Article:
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October 25, 1992

Barbara Boxer

Born: Nov. 11, 1940, in Brooklyn, N.Y. Residence: Greenbrae.

Current position: U.S. congresswoman representing the 6th District, which encompasses Marin County and other portions of the Bay Area. Education: B.A. in economics, Brooklyn College, 1962. Career highlights: Stockbroker, 1962-65; reporter and associate editor of weekly Pacific Sun, 1972-74; aide to then-Rep. John Burton, 1974-76; Marin County supervisor, 1976-82; member of Congress, 1983-present. Personal: Married to attorney Stewart Boxer in 1962. Two grown children.

Excerpts from speeches: We must invest in America

In this campaign, much is at stake. It is not about partisan politics. The economy is at stake, the environment is at stake, the freedom of women and men is at stake in the form of the right to choose. And we have to understand that this goes beyond abortion. The people who oppose a woman's right to choose are supporting a gag rule so that health care workers will no longer be able to tell their clients the truth. We have a situation where because of their opposition we can't have fetal tissue research, which holds such promise. We do not have the pill RU-486 coming into this country, and that stops a whole very exciting area of research, because it holds a promise for finding a cure for breast cancer and for Cushing's syndrome and for other diseases. So, much is at stake.

In my election for the U.S. Senate, you are going to find out who is for kids and who is just kidding, and Barbara Boxer is for kids and Bruce Herschensohn is just kidding. Let's make that clear. Many times we isolate a discussion about education and we don't connect it to the fact that it is probably the most important factor as we look at our economy. Education is probably the most important economic issue. And we have to put it in that light.

Recently, we found out that an international study has shown that America has slipped to No. 5 in competitiveness. In explaining why, as you read through the report, they attributed it, these researchers, to one thing: Our education system in America has slipped to No. 21 in the world--21 in the world!--and therefore we are losing out competitive edge.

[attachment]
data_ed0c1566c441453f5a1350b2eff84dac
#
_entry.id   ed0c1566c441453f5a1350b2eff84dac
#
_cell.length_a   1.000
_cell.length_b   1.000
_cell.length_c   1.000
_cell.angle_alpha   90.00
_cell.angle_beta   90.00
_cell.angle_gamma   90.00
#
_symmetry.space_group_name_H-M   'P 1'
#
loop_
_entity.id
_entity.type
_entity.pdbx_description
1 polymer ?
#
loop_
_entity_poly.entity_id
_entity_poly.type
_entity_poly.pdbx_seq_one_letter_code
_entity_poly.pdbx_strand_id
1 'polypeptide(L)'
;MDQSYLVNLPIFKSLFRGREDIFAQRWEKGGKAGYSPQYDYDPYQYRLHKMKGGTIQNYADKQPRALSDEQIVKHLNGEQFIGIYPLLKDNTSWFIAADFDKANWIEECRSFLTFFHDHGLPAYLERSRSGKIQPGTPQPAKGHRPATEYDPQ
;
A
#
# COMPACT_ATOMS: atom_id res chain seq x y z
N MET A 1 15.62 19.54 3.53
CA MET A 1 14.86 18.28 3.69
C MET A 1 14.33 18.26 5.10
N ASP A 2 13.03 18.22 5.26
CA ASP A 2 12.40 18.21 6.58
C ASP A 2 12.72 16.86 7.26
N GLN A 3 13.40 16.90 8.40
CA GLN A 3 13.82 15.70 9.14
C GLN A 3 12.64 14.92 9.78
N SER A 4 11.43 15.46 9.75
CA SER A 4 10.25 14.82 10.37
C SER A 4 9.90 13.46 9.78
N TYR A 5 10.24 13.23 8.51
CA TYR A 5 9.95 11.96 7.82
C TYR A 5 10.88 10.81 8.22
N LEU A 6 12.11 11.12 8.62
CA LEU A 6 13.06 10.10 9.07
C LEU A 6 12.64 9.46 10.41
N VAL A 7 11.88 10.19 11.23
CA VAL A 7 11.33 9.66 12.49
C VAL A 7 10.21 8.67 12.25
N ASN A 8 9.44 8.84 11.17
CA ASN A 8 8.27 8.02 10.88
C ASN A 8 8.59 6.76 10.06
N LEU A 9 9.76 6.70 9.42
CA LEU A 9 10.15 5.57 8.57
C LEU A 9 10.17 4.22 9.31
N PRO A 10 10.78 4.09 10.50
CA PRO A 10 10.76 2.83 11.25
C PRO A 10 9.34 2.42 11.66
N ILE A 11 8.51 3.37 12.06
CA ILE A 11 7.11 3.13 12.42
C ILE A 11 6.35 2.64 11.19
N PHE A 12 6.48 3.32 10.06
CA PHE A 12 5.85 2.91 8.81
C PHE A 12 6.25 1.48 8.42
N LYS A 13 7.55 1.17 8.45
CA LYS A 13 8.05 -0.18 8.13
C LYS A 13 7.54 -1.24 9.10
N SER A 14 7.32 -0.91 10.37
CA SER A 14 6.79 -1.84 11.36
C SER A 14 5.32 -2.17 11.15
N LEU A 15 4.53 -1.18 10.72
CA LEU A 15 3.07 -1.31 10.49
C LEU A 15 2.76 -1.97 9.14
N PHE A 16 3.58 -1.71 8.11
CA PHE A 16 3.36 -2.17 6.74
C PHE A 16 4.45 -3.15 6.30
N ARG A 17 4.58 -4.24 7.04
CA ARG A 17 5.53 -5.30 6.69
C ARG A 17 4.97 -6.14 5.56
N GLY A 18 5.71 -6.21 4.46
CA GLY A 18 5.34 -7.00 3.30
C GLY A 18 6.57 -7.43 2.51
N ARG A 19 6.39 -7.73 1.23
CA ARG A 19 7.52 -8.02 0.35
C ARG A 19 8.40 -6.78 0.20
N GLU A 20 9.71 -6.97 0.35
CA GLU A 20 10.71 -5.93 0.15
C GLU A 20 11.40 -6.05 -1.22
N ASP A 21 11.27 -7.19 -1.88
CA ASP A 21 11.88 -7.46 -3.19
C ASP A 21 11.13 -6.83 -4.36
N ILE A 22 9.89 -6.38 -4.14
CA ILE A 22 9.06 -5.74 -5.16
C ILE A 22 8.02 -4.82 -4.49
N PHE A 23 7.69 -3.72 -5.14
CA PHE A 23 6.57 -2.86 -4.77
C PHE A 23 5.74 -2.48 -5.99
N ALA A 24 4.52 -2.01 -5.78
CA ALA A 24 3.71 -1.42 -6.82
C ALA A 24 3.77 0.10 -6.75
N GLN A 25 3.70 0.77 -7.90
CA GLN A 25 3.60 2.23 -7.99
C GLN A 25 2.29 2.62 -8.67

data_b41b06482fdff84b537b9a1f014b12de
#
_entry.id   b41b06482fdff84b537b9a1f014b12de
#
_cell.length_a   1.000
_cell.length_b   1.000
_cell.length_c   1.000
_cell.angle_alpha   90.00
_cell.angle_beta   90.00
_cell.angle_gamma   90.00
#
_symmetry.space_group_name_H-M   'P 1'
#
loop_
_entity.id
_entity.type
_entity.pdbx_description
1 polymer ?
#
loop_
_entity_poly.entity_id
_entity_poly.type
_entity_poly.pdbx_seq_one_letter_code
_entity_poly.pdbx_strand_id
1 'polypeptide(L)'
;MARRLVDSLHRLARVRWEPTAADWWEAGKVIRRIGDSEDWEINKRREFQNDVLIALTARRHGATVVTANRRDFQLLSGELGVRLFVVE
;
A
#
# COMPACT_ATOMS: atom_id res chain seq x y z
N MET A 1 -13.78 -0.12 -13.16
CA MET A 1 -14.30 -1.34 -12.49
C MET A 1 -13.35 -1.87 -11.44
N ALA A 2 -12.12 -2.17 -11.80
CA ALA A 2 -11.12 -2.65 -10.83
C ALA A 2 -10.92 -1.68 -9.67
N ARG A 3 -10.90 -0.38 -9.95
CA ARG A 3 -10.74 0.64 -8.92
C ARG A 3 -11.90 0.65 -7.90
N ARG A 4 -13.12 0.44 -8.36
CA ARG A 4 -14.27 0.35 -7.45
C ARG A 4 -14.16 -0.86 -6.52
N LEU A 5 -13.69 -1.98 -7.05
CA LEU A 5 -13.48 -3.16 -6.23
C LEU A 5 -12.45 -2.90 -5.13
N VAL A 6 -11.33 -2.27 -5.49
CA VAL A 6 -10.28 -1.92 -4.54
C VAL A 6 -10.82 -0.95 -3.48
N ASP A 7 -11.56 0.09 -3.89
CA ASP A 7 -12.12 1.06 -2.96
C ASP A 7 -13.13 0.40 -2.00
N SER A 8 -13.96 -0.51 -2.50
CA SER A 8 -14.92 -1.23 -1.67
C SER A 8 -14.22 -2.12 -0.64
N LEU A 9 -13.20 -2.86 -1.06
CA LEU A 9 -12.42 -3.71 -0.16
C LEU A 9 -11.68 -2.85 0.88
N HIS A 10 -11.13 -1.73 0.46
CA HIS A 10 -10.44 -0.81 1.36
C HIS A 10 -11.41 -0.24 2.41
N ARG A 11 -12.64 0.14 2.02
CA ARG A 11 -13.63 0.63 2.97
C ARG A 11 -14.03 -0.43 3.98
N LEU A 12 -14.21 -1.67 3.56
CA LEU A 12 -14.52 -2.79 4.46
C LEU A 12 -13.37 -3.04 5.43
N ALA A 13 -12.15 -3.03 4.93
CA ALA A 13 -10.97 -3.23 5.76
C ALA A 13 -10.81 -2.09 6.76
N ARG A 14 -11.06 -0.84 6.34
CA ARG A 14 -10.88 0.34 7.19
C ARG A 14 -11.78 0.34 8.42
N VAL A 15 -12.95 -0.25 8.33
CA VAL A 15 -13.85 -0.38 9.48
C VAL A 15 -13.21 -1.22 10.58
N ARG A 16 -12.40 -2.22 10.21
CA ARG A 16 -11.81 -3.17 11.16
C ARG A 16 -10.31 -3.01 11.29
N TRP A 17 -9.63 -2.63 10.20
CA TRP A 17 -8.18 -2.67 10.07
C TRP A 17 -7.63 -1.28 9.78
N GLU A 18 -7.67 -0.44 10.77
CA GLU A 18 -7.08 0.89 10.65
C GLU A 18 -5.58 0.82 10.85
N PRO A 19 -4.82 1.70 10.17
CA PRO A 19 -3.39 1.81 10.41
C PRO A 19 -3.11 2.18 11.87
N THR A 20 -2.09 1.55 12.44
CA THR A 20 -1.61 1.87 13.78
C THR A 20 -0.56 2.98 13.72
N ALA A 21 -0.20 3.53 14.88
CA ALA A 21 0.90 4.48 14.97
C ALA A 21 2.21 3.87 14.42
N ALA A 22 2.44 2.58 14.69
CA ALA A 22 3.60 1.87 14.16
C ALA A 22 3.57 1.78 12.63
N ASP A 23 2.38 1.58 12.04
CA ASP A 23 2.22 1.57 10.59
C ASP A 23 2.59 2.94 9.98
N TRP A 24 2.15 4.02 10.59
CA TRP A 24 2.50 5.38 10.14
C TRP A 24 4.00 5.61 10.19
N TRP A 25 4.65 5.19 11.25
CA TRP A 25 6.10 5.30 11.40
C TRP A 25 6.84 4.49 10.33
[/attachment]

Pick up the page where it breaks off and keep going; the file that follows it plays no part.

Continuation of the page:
The fact is I don't think there is much disagreement in this land that education is the great equalizer, does give our people the opportunity. Even if they miss it a little bit in the early years, they can catch it in the community college. But we don't want them to miss it in the early years, we want them to have it from Day 1. Head Start for all 3-year-olds, we need to start there! Now, the Education Department has just released its annual study of high school dropout rates, and the six cities with the highest dropout rates in the entire country are here in Southern California. We need help here and we need help all over the state.

Our educational system is in trouble. We know it. When I was a kid in the '50s--when we found out in America that we were falling behind in math and science and Russia launched Sputnik, the whole country froze in place and said, "What has happened to us? How are we going to keep up?" And a Republican President, Dwight David Eisenhower, said, "This will not do." And he worked with the Congress--this was leadership--and they passed the National Defense Education Act.

But those days are long gone. There's been a disconnect, a disconnect in our country between the Republican leaders we have seen in Washington and our children, and our teachers, and that's wrong, because we'll never compete if we don't fix it and it's time to fix it now.

We must invest in America. It is a crucial part of Bill Clinton's message, it is a crucial part of Dianne Feinstein's message and it's a crucial part of my message. I used to be a stockbroker, and I know, when you make wise investments they pay! What? Dividends! Dividends! And when we have educated kids, and healthy and happy kids, and kids who are on track, those are huge dividends to our society, to our economy, and to all our families and our family values.

How are we going to pay for these investments? I think it is time to tell our allies in Europe and Asia it is time that they paid for their own military bills. Then we can bring that money home and take care of our own. I have authored a bill called the Reinvest in America Education Act: Head Start through college loans--mentors, computers in the classroom, teaching the foreign languages, rebuilding our schools. They are falling apart!

The fact is, we seriously have to tell our allies who we care about that we'll always be there for them. But they have to pay their own military bills. It's more than $300 million a day. What are they doing while we are picking up their military bills? Educating their kids, investing in high technology, rebuilding their infrastructure, highways and bridges.

Bruce Herschensohn

Born: Sept. 10, 1932, Milwaukee. Residence: Los Angeles.

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